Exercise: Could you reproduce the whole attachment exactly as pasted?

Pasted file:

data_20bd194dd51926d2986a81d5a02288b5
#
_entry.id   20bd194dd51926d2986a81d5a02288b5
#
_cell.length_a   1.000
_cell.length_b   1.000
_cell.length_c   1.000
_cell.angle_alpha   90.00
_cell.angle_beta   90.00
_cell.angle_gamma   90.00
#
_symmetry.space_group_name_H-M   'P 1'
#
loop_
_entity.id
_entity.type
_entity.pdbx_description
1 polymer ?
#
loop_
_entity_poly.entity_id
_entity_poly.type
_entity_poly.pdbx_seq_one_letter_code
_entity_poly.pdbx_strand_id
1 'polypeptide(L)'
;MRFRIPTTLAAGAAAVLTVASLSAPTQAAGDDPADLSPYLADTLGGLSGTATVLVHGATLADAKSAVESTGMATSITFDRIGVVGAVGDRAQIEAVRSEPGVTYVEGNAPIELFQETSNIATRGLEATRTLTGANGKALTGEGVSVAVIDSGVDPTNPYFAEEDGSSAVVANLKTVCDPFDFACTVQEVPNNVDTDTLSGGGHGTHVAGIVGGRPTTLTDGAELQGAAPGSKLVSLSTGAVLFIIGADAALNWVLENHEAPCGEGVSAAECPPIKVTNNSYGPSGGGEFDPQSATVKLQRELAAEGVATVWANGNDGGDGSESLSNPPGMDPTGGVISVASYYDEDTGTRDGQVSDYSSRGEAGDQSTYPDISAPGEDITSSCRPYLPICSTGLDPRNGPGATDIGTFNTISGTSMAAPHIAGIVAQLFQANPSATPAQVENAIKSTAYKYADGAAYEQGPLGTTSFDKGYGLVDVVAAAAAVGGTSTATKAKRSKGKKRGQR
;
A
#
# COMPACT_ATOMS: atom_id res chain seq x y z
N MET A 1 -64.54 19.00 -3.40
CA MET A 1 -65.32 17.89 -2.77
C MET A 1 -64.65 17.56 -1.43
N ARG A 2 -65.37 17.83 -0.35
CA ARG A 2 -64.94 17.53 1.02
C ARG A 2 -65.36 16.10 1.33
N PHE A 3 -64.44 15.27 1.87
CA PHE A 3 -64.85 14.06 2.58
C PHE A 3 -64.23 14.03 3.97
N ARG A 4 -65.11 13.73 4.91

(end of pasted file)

data_20bd194dd51926d2986a81d5a02288b5
#
_entry.id   20bd194dd51926d2986a81d5a02288b5
#
_cell.length_a   1.000
_cell.length_b   1.000
_cell.length_c   1.000
_cell.angle_alpha   90.00
_cell.angle_beta   90.00
_cell.angle_gamma   90.00
#
_symmetry.space_group_name_H-M   'P 1'
#
loop_
_entity.id
_entity.type
_entity.pdbx_description
1 polymer ?
#
loop_
_entity_poly.entity_id
_entity_poly.type
_entity_poly.pdbx_seq_one_letter_code
_entity_poly.pdbx_strand_id
1 'polypeptide(L)'
;MRFRIPTTLAAGAAAVLTVASLSAPTQAAGDDPADLSPYLADTLGGLSGTATVLVHGATLADAKSAVESTGMATSITFDRIGVVGAVGDRAQIEAVRSEPGVTYVEGNAPIELFQETSNIATRGLEATRTLTGANGKALTGEGVSVAVIDSGVDPTNPYFAEEDGSSAVVANLKTVCDPFDFACTVQEVPNNVDTDTLSGGGHGTHVAGIVGGRPTTLTDGAELQGAAPGSKLVSLSTGAVLFIIGADAALNWVLENHEAPCGEGVSAAECPPIKVTNNSYGPSGGGEFDPQSATVKLQRELAAEGVATVWANGNDGGDGSESLSNPPGMDPTGGVISVASYYDEDTGTRDGQVSDYSSRGEAGDQSTYPDISAPGEDITSSCRPYLPICSTGLDPRNGPGATDIGTFNTISGTSMAAPHIAGIVAQLFQANPSATPAQVENAIKSTAYKYADGAAYEQGPLGTTSFDKGYGLVDVVAAAAAVGGTSTATKAKRSKGKKRGQR
;
A
#
# COMPACT_ATOMS: atom_id res chain seq x y z
N MET A 1 -64.54 19.00 -3.40
CA MET A 1 -65.32 17.89 -2.77
C MET A 1 -64.65 17.56 -1.43
N ARG A 2 -65.37 17.83 -0.35
CA ARG A 2 -64.94 17.53 1.02
C ARG A 2 -65.36 16.10 1.33
N PHE A 3 -64.44 15.27 1.87
CA PHE A 3 -64.85 14.06 2.58
C PHE A 3 -64.23 14.03 3.97
N ARG A 4 -65.11 13.73 4.91